September 17, 2012
Analysts agree: more good news for public cloud providers
Between the ubiquity of Internet-connected devices and businesses looking to expand their reach through digital means, it's becoming nearly impossible to talk about technology without mentioning "the cloud." At the center of it all is a collection of public service providers like Amazon, Microsoft, Google and other smaller outfits supporting services like email, storage and content distribution. These Internet workhorses just received a bit of good news in the form of two industry reports, one from IDC and one from Gartner, each predicting an industry that is set to growth mode.
In an official statement, analyst firm IDC estimated that global spending on public IT cloud services would reach $40 billion by the end of the year and a staggering $100 billion by 2016. This forecast runs a compound annual growth rate (CAGR) of 26.4 percent – five times faster than the IT industry as a whole.
"By the end of the decade, IDC expects at least 80% of the industry's growth, and enterprises' highest-value leverage of IT, will be driven by cloud services and the other 3rd Platform technologies," said Frank Gens, senior vice president and chief analyst at IDC.
This anticipated growth spurt is impressive, even rivaling Audrey II, the man-eating plant from Little Shop of Horrors. But what areas of the public cloud market will support these numbers?
The report's authors say the industry will make up 16 percent of total IT revenue in areas including storage, applications, infrastructure management, platforms and servers. They also believe public cloud services will enable the continuing growth of the aforementioned IT sectors.
Of the specific cloud offerings, IDC says SaaS implementations will receive the largest amount of public cloud spending over the next few years. However, this hinges greatly on the development of PaaS offerings over the next 12-18 months. Without a solid undergirding, a SaaS implementation could be described as a house built on sand.
The United States is expected to hold onto its standing as the largest market for public cloud services followed by the Western European and APAC regions (not including Japan). While these areas will most likely experience continued progress, it's the emerging markets that could see the sharpest uptick. IDC predicts that by 2016, these nations will be responsible for 30 percent of net-new public cloud service spending and their share of the market will have doubled.
IDC isn't the only firm peddling a bullish cloud forecast. Today, Gartner also made claims about the cloud services market, stating it would likely reach $109 billion in 2012 and $206 billion by 2016. If these numbers seem impossibly high, not to mention too far afield from IDC's estimations of $40 billion and $100 billion respectively, there's an explanation.
Gartner is including business process as a service (BPaaS) in its tallies, and supposedly BPaaS makes up 77 percent of the total market. Take that figure away from the 2012 calculations and Gartner's prediction drops to $25 billion. That's still $15 billion off IDC's number, but at least it's a tolerable gap as far as these things go.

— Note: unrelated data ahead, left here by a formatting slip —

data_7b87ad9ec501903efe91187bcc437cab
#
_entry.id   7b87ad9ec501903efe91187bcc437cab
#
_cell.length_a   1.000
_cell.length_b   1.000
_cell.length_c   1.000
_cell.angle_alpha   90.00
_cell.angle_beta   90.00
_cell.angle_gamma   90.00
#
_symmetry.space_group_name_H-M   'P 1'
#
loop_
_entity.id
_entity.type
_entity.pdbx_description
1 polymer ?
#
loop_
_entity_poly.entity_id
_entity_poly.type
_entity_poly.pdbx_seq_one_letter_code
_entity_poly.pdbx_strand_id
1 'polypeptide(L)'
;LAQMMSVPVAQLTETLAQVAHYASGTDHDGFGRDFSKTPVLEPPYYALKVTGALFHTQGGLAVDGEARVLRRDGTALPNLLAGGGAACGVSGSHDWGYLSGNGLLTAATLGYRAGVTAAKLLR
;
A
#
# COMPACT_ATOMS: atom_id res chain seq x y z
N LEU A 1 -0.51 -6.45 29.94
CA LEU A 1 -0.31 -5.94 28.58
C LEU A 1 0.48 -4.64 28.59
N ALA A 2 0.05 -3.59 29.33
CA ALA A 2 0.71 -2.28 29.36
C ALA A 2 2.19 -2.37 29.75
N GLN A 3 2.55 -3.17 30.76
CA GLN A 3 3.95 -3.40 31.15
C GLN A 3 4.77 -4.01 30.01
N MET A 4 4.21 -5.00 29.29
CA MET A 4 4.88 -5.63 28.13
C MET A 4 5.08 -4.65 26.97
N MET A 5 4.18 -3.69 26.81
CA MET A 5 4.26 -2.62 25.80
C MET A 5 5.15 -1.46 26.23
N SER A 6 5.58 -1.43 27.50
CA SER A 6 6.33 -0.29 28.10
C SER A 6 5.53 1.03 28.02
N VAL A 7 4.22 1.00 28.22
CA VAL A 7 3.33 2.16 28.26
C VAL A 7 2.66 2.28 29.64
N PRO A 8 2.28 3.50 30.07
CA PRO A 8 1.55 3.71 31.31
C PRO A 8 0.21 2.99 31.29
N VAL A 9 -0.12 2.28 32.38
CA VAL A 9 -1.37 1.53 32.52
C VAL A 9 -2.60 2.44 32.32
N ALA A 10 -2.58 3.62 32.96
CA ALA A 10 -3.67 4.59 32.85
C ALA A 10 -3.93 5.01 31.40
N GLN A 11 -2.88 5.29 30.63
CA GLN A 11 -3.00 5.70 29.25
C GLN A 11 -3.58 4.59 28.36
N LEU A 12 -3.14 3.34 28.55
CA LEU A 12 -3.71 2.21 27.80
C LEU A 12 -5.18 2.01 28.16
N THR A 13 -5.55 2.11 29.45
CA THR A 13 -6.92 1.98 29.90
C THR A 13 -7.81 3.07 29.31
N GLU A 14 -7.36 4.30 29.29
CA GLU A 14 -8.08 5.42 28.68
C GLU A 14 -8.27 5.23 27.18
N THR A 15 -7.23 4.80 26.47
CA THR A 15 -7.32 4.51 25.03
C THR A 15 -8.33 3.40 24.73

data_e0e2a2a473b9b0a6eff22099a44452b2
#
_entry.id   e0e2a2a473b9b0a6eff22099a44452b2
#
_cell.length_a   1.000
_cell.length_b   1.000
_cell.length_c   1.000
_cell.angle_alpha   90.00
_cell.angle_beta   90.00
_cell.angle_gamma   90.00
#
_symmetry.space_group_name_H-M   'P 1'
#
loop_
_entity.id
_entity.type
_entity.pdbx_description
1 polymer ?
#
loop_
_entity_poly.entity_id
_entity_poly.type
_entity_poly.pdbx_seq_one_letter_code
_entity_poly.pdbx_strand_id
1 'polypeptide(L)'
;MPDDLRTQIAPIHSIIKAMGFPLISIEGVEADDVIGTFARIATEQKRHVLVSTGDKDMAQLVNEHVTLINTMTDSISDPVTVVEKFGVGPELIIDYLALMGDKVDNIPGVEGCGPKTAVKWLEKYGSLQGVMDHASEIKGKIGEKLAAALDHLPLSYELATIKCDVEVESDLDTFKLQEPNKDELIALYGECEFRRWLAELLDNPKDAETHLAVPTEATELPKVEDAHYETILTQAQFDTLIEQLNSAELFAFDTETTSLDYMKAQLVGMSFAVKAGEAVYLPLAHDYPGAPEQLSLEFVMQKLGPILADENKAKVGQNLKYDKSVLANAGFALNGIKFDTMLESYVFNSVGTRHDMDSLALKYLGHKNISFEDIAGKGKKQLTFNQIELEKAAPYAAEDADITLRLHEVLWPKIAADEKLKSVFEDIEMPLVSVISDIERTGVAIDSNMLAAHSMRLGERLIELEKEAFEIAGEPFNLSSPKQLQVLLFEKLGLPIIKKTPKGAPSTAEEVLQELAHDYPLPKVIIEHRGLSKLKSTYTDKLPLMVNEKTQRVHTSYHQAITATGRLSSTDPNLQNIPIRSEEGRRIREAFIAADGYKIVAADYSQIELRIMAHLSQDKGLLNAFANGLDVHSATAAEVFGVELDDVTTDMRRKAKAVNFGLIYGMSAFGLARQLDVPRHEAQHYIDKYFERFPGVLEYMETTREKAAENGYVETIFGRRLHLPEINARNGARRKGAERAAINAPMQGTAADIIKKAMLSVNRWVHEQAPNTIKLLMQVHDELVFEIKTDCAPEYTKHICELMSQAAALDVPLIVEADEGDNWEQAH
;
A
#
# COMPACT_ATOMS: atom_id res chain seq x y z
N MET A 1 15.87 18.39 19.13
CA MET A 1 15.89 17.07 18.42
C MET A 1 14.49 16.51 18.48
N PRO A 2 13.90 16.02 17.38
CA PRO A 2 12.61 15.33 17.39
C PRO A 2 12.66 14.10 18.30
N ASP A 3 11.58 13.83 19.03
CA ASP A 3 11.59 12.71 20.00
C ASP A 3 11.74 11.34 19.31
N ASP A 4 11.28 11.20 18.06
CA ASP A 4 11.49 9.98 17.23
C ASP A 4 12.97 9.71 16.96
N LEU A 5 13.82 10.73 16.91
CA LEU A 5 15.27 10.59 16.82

The report's authors explain the large BPaaS numbers as owning to the inclusion of cloud advertising into the segment. From the current time until 2016 approaches, they estimate BPaaS will hold a steady share of the public cloud spending pie, i.e., nearly half (47%).
Ed Anderson, research director at Gartner, offered advice to businesses and individuals looking to take advantage of the booming industry:
The cloud services market is clearly a high-growth sector within the overall IT marketplace… The key to taking advantage of this growth will be understanding the nuances of the opportunity within service segments and geographic regions, and then prioritizing investments in line with the opportunities.
If BPaaS was the Usain Bolt of 2012's public cloud business, then SaaS and IaaS took a distant second and third finish. Software services are expected to hit $14.4 billion in 2012 while the infrastructure business will hover around $6.2 billion. The flip side to the IaaS market's relatively small market share is that it's the most poised for growth. In fact, IaaS has the best growth rate of the bunch with an expected 2012 growth rate of 45.4 percent.
According to Gartner's crystal ball, IaaS' trajectory will put it within reach of the SaaS market by 2016. PaaS offerings are forecasted to grow as well, even as they continue to be overshadowed by other cloud sectors.
The two firms found common ground on at least one point: the US will continue to account for the largest cloud market. Gartner concludes the strongest growth rates will happen in India, Indonesia and China, with 79 percent of the buildup coming from US and Western European spending.
Whichever way one looks at the numbers, it's obvious from this set of reports and many others that analyst firms are confident about the future of public cloud computing. This will be welcome news for established providers and it may highlight the way for newcomers. Given how large the market is expected to grow, there's still room for more companies to either enter the cloud space or move up (or down) the stack. China-based Web giant Baidu made a big cloud play last week, who's to say that Yahoo and eBay won't be next?
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